Working Group to Review the Human Rights Records in 14 States
GENEVA (28 April 2021) - The thirty-eighth session of the Human Rights Council's Universal Periodic Review (UPR) Working Group will be held in Geneva from 3 to 14 May during which the next group of 14 States are scheduled to have their human rights records examined through this unique process.
The group of States to be reviewed by the UPR Working Group during this session are (in order of scheduled review): Namibia, Niger, Mozambique, Estonia, Belgium, Paraguay, Denmark, Somalia, Palau, Solomon Islands, Seychelles, Latvia, Singapore and Sierra Leone. The meeting will take place in the Assembly Hall at the Palais des Nations in Geneva and will be webcast live.
Due to COVID-19 restrictions, the meeting will be held using a combination of in-person and remote participation, in line with modalities already agreed upon at UPR WG 36 (November 2020) and UPR WG 37 (January 2021) and later adopted by the Human Rights Council (HRC 46). In addition, no side events will be held at the Palais des Nations. Moreover, due to restrictions on the number of participants allowed inside the room (5 maximum), the media is encouraged to follow the proceedings on webcast.
High-level delegations representing the 14 countries are scheduled to address the Working Group, which comprises the entire membership of the 47-member Human Rights Council, and other UN member or non-member State wishing to take part. Statements by heads and members of the various delegations will either be pre-recorded video messages or live links through WebEx. Some 100 States, on average, make recommendations to each State under Review (SuR). SuRs are expected to present efforts they have made in fulfilling their human rights obligations and commitments, in particular since their last UPR review, assessing both positive developments and identifying challenges. The timetable of State reviews and adoption and distribution of reports can be found below, and online.
The thirty-eighth session of the UPR Working Group marks the eleventh session held during the third UPR cycle. With the holding of this session, the total number of States reviewed in the third cycle, which started on 1 May 2017, will be 168. During the third UPR cycle, which is focused on implementation and follow up, States are expected to spell out steps they have taken to implement recommendations received during their previous reviews, in particular those which enjoyed their support, as well as present developments that occurred since the previous review and share challenges in their follow-up action. The reports serving as the basis for these reviews are available online.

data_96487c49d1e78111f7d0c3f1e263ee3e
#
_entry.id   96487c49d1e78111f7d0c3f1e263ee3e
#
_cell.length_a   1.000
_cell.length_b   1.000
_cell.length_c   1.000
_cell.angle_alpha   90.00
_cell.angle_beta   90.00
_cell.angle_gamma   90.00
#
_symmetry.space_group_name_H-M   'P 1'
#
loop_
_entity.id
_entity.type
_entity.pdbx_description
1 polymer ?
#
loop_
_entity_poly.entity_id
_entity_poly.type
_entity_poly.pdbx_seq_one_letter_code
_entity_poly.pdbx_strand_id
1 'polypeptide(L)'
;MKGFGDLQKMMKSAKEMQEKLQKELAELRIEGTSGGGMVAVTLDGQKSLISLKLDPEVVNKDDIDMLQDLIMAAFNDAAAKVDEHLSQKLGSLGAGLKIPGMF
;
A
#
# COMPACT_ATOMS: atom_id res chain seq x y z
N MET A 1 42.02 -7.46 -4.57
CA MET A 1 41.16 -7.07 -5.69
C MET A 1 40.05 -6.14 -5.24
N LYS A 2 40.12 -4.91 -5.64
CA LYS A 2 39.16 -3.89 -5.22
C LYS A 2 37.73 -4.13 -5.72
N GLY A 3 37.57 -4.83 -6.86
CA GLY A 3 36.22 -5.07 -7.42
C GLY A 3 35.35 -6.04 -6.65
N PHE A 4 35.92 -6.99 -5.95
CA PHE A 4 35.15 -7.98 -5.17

During the session, an interactive dialogue between the country under review and the Working Group takes place. Each country review lasts three and one-half hours and an additional half hour for each country will be devoted to the adoption of the recommendations put forward by their peers. The review for each State is facilitated by groups of three Council members from different regional groups, or troikas, who act as rapporteurs. The troikas for States to be reviewed during the session were selected through a drawing of lots on 12 January 2021 during an organizational meeting of the Council.
The final outcome of the thirty-eighth session will be adopted by the plenary of the Human Rights Council at its forty-eighth regular session taking place in September 2021.
About the Universal Periodic Review
General Assembly resolution 60/251 of 15 March 2006, which created the Human Rights Council, mandated the Council to "undertake a universal periodic review, based on objective and reliable information, of the fulfilment by each State of its human rights obligations and commitments in a manner which ensures universality of coverage and equal treatment with respect to all States. Subsequently, the Universal Periodic Review mechanism was established through the adoption by the Council of its “institution-building package” - HRC resolution 5/1 - on 18 June 2007, one year after its first meeting.
The UPR Working Group consequently held its inaugural session in April 2008 for the first group of States, the order for which was decided through the drawing of lots. With the holding of this first session, the first cycle took off through which all 193 United Nations Member States have had their human rights records reviewed (April 2008 to October 2011). Subsequently, all 193 States underwent a follow-up review during the second UPR cycle (January 2012 to November 2016). With the holding of the 27th session of the UPR Working Group in May 2017, the third cycle commenced.
Per Human Rights Council resolution 16/21 adopted on 25 March 2011 and decision 17/119 pertaining to the review of the Council, the second and subsequent cycles of the UPR should focus on, inter alia, the implementation of the accepted recommendations and the developments of the human rights situation in the State under review.
With the third UPR cycle well underway, the OHCHR has been provided with an opportunity to strengthen the engagement with all States on the follow-up and implementation of international human rights mechanisms’ outcomes, in particular those of the UPR, through cooperative efforts and sharing of best practices among States and stakeholders.